How to Install Soffit Eave Vents on Your Home

Attic ventilation reduces heat buildup, which in return cuts cooling costs and prolongs the life of asphalt shingle roofs. If your attic doesn’t have proper ventilation, the best way to increase the flow of fresh air through your attic is by adding vents to the soffit boards on the bottom of your eaves.

Soffit eave vents work in conjunction with gable, roof, or ridge vents to provide a natural flow of air through your attic. As the air in the attic heats up, it rises, drawing cool air in the soffit vents at the bottom and exiting through the gable, roof, or ridge vents at the top.

Types of Soffit Vents:

  • Rectangular
  • Round
  • Continuous
  • Perforated vinyl or aluminum

Rectangular soffit vents are among the most common and easiest to install. They are available in several sizes, including 4″x16″ and 8″x16″.

Read our article on How to Calculate Attic Vent Space to find out how much venting your attic needs.

Material Needed to Install Soffit Vents:

  • Rectangular soffit vents
  • Circular saw or saber saw
  • Chalk line
  • Measuring tape
  • Goggles or safety glasses and dust mask
  • Nails or screws
  • Exterior caulk and caulking gun
  • Hammer or Cordless drill/driver

How to Install Rectangular Soffit Vents:

  1. Layout Vent Width: Pop two parallel chalk lines on the soffit board with the distance between them 1” less than the outside width of the soffit vents.
  2. Popping chalk lines on soffit eave board to layout vent width.

  3. Layout Vent Length: Mark the location of the ends of each soffit vent 1” less than the outside length of the vent, making sure each vent falls between the soffit joists or rafters. To locate the joists or rafters, look for the nails attaching the soffit or use a deep sensing stud finder.
  4. Cut Hole for Vent: Use a circular saw or saber saw to cut the holes in the soffit board for each vent.
  5. Using circular saw to cut soffit eave vent length.

  6. Clear Opening to Attic: Remove the vent cutout, and check to make sure nothing is blocking access to the attic. Move any insulation out of the way that is covering the hole or blocking attic access.
  7. Apply Caulking: Apply a bead of caulking around the inside of each vent 1/4″ in from the outer perimeter.
  8. Position Vent: Center each soffit vent over the hole with the vents parallel to the eaves and the vent louvers facing in toward the house.
  9. Nailing soffit vent to eaves.

  10. Attach Vent: Screw or nail each vent to the soffit board.

Watch this video to find out more.

Further Information

Danny Lipford: Now, when it really starts getting hot outside, homeowners start thinking about how they can keep the interior of their home nice and cool. Now, in some parts of the country that means air conditioning; in other parts simply raising the windows and keeping the ceiling fans going.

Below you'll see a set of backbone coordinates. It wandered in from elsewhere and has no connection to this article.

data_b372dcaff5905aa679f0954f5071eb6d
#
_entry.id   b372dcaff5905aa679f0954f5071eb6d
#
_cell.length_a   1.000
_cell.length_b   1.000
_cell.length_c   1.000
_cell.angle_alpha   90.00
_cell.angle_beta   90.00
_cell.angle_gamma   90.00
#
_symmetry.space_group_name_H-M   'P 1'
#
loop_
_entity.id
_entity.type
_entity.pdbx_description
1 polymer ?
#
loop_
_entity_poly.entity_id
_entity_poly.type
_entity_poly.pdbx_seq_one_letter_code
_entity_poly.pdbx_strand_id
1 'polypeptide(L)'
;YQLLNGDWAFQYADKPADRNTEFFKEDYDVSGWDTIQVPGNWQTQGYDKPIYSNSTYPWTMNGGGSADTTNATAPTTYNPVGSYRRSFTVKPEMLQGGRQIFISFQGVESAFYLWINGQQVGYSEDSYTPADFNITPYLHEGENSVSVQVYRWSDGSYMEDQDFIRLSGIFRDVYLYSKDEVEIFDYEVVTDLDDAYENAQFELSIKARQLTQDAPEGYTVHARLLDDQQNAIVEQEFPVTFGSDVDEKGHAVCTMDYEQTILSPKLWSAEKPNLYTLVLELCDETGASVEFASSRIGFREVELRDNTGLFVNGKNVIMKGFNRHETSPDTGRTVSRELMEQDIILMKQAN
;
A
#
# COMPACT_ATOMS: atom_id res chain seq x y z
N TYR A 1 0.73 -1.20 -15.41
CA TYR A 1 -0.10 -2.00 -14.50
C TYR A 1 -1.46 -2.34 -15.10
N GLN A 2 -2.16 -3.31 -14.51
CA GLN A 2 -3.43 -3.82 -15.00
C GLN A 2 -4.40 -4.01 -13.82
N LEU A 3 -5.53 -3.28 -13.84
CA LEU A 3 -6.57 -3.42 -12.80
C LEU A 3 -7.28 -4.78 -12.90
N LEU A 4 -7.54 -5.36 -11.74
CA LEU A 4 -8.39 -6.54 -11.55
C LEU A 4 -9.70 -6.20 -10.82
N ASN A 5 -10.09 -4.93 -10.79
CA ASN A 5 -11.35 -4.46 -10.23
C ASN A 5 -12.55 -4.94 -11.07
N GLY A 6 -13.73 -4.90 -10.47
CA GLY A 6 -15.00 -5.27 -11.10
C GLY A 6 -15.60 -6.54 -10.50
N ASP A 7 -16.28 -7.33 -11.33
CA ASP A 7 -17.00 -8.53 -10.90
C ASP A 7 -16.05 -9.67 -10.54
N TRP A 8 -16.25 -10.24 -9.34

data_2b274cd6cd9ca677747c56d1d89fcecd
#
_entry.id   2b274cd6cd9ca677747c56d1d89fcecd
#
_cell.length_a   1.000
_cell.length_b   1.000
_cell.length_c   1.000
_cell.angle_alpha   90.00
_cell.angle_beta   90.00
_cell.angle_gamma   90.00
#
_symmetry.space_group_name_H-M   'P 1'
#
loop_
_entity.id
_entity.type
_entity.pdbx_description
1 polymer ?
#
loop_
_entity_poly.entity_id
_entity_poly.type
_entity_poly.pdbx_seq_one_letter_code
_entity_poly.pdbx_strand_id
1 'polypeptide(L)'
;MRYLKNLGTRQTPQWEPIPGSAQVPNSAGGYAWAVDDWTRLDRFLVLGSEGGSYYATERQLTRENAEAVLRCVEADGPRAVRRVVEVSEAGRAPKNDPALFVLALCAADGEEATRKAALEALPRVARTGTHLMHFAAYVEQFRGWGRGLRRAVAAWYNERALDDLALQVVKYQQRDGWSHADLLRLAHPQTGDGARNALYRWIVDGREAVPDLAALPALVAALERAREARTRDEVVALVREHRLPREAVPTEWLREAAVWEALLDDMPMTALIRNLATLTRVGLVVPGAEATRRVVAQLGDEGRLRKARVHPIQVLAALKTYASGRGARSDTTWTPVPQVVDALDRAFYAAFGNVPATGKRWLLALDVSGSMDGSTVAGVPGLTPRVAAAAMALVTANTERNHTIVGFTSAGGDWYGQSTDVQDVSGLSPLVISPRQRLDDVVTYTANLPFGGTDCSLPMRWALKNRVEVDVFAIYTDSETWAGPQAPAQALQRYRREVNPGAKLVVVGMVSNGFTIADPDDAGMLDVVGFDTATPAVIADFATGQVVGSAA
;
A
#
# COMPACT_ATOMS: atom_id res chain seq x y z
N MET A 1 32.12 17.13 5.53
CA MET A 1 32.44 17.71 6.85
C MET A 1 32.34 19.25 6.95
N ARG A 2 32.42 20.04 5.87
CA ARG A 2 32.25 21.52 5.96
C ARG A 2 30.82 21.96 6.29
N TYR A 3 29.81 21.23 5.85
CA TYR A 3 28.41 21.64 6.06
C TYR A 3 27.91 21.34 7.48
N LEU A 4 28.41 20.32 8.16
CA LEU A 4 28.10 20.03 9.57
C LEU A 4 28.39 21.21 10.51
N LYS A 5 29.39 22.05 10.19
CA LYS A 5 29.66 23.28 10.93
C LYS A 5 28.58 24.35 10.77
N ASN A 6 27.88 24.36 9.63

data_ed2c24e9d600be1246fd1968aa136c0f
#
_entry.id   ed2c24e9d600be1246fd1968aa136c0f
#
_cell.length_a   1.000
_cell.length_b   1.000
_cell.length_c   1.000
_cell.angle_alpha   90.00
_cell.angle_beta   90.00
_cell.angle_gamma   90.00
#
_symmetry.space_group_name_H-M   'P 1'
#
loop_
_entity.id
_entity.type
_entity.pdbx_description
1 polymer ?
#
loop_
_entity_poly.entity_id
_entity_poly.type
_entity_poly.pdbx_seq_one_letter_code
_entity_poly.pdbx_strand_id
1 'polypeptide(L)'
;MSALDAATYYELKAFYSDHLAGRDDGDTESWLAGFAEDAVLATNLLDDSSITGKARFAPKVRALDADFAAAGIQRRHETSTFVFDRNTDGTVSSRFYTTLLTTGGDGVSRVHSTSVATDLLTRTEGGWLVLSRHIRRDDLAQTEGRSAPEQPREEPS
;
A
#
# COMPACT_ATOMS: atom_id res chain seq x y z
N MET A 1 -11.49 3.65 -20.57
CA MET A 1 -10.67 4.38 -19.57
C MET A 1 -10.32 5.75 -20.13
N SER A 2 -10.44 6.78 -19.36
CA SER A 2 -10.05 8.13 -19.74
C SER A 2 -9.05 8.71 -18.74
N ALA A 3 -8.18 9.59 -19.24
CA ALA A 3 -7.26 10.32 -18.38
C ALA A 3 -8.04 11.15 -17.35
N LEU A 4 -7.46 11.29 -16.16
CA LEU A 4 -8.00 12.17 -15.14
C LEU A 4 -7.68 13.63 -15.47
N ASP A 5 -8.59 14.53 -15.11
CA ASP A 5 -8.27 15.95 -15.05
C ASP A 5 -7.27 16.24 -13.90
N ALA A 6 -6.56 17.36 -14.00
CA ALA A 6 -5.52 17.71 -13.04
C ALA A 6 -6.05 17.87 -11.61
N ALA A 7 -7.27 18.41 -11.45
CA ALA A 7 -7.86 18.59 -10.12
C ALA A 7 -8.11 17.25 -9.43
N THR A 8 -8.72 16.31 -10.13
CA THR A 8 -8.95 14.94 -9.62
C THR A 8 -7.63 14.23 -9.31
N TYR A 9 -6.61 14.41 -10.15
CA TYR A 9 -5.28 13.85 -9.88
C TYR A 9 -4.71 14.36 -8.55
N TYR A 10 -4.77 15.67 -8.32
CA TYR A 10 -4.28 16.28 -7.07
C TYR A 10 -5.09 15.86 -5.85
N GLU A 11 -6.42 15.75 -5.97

But one area that a lot of people just don’t think about is keeping their attic cooler. Now, if you keep your attic cooler, the interior of your home is going to be cooler. And your shingles on your roof will last a lot longer, because you’re not baking them from the intense heat in your attic. The solution to all of these problems is to provide nice, fresh air into your attic through some type of soffit vent.

Now, this is a very standard one that’s eight inches by sixteen inches. They’re also available in a round style. Also, a continuous vent that runs all the way around the perimeter of your overhang area. And if you have vinyl on your house, they’re available in the perforated type of vinyl vent. Either way they’re introducing that fresh air into your attic that’ll keep it cooler.

Now this vent is probably the easiest one to install. First, mark off the spaces where the vents will go, being careful to avoid seams in the soffit plywood. Then cut the holes slightly smaller than the vent itself with a circular saw or sabre saw. The vents themselves can be nailed or screwed into place.

Now this new source of air flow will really pay you big dividends this summer, because your power bills will go down and your home will be a lot more comfortable.


  1. We have an opening at the roof rafters at the wall. It is 25.5 inches long. We are unable to find a soffit vent that fits. They are all too short. Any ideas

    Thank you

  2. The EPA mold and mild recommendations are constant air temperature remain throughout the house to limit the mold and mild. This condensation and moisture down. This was how my house was constructed.

    A enclosed crawl space with HVAC register (no return?) and attic register (I assume) to keep house temperature the same and limit condensation thus mold and mildew.. There is no outside ventilation in the crawlspace. I haven’t been in my attic since purchasing this house so I don’t know if soffit vents are necessary for this design but I would suspect not as it would be “energy efficient” to pump cooling up only to let it leak.

    I don’t know of any other roof vent but given that heat rises to the top this seem logical to allow it to escape while keeping the air flow up. However, it does seem logical also to assume it would be a vector for mold development via condensation at the point inside air meets the outside temperature. If there is no return (which would be logical) I would assume that this would limit the issues with energy efficiency. I

    Anyone is more educated in this topic please advise as I would very much appreciate it. Thanks

  3. I Have Replaced My Under Eave Vent CoversI Had Wondered After All My Research What Direction Do The Lips Go? And I Found That The Lips Facing Inwards Is Best . No Seeing Inside And Or Out.


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